Farm Progress

More reasons to start farming

Current and future trends of the Millennial generation point to a control of farm assets through rent or lease, rather than ownership.

David Kohl, Contributing Writer, Corn+Soybean Digest

February 2, 2017

2 Min Read

Last time, we examined the brighter side of the agricultural economic downturn. Specifically, why now may be a good time to start farming and ranching as compared to five years ago, at the peak of the economic cycle.  My good friend, Dr. Danny Klinefelter of Texas A&M University and the visionary of TEPAP (The Executive Program for Agricultural Producers) has often indicated that timing is critical in business startups and growth. Last week, we covered interest rates, generational transition, and machinery and livestock values.  Now, let’s consider some additional factors that make this is a good time to move into agriculture.

The fact that agriculture is not a “one size fits all” industry promises a dynamic future.  One can argue that the agriculture industry is in a consolidation, decreasing the number of players at all levels of the industry. However, there is an increase in entrepreneurial side businesses, which in many cases are started by the multi-tasking Millennials who can juggle several enterprises. In addition, technology affords some the opportunity to maintain off-farm professional employment and successfully farm or ranch on the side. 

Others are capitalizing on niche markets. Yes, local, natural, and organic should no longer be seen as fads, but rather as growing, viable markets.   Many businesses have aligned with the local consumer marketplace, and in some cases, international markets.  For examples, providing a specialty soybean to Japan, or partnering with a large food chain to provide the gate- to- plate appeal can both be energizing, profitable opportunities.

Current and future trends of the Millennial generation point to a control of assets through rent or lease, rather than ownership.  Since World War II, this trend has emerged in the industry with a small business type of model.  Along with collaboration and talent sharing, these trends are more common with the younger generation of aspiring agriculturalists. Additionally, the approach of interdependence as opposed to independence is also an advantage of this generation.  Leveraging improvement through collaboration will keep them engaged and prospering in the industry.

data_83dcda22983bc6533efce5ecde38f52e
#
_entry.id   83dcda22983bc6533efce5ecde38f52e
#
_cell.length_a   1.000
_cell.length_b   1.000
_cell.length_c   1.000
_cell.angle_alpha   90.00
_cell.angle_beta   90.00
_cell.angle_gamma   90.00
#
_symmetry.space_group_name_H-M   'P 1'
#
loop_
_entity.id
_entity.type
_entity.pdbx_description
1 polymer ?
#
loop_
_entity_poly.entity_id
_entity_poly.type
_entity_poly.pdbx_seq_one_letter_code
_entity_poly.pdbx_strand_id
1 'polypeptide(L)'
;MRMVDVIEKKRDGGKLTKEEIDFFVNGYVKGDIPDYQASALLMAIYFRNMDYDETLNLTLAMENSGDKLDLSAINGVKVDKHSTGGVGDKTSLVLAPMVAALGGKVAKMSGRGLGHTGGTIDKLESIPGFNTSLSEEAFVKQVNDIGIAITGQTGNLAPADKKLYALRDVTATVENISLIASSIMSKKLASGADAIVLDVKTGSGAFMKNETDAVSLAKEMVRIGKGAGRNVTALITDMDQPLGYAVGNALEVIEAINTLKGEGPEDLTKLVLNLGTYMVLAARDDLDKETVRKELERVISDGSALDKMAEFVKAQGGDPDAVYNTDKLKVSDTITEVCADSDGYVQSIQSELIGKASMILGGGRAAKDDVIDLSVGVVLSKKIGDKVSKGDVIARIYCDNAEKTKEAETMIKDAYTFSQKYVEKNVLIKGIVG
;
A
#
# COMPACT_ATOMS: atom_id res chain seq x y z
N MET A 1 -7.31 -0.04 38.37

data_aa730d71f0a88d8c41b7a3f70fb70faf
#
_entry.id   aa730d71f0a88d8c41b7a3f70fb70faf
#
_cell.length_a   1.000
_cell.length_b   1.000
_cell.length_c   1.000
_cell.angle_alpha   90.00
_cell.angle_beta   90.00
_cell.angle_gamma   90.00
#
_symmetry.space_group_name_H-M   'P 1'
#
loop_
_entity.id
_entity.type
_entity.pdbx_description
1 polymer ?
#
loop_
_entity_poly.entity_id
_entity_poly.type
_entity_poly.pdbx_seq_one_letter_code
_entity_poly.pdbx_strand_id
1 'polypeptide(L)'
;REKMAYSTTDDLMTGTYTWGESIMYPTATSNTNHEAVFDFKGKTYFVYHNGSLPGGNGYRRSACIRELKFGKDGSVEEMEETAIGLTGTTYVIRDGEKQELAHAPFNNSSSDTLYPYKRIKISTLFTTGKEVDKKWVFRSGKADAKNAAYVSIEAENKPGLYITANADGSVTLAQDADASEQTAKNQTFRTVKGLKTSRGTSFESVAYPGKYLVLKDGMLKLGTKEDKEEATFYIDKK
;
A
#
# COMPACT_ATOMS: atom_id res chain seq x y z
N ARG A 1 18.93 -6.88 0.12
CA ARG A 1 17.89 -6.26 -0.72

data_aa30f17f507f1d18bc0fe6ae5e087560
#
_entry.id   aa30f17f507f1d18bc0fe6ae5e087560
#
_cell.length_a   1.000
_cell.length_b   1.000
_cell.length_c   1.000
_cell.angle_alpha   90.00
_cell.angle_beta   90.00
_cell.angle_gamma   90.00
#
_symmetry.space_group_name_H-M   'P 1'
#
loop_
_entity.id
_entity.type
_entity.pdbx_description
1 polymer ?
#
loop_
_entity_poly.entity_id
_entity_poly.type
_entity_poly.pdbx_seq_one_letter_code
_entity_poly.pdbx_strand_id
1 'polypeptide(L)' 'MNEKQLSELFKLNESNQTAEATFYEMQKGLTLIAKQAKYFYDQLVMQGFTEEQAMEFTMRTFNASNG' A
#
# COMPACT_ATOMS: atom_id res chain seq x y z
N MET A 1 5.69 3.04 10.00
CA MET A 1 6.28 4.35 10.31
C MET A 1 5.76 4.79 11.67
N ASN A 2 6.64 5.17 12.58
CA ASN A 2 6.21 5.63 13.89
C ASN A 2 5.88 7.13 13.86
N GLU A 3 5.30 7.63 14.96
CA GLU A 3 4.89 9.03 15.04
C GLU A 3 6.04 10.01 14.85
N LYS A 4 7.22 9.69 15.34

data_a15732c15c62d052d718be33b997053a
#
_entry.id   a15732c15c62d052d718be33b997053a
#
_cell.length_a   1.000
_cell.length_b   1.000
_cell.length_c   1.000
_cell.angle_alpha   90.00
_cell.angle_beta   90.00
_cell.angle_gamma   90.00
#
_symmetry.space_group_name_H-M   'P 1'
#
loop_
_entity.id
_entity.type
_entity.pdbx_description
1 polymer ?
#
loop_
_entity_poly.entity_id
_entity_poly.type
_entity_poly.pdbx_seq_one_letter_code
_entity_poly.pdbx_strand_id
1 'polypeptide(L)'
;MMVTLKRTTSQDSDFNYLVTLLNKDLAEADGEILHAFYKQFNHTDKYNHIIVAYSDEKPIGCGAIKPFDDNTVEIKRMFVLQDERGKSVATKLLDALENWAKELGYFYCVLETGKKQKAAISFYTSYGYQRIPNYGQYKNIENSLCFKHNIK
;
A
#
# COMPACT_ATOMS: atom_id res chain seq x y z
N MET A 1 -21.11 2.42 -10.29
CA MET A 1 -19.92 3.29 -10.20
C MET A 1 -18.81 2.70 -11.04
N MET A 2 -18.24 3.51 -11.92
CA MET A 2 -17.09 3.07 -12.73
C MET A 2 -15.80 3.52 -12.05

It is true that there will be population growth and an increase in the middle-class throughout the world, which will continue to create opportunity. However, the real opportunity is more efficiently utilizing resources including land, labor, capital and information in a manner that positions the business to be competitive.

Finally, raising a family and giving back to the community are often attributes overlooked in this high-tech, non-stop world.  Often connected with agriculture, these attributes deliver a sense of accomplishment as well as humility and graciousness.  In fact, agriculture offers a unique work culture reliant on strong values.   


Developing one’s own unique system to meet the consumer needs in a profitable and sustainable manner is one of the major reasons to be optimistic about the future of agriculture.  This diversity along with timing, opportunity, changing consumer markets and perspective are all important attributes in today’s economic environment that favors those entering or growing in the industry.  

About the Author(s)

David Kohl

Contributing Writer, Corn+Soybean Digest

Dr. Dave Kohl is an academic Hall of Famer in the College of Agriculture at Virginia Tech, Blacksburg, Va. Dr. Kohl has keen insight into the agriculture industry gained through extensive travel, research, and involvement in ag businesses. He has traveled over 10 million miles; conducted more than 7,000 presentations; and published more than 2,500 articles in his career. Dr. Kohl’s wisdom and engagement with all levels of the industry provide a unique perspective into future trends.

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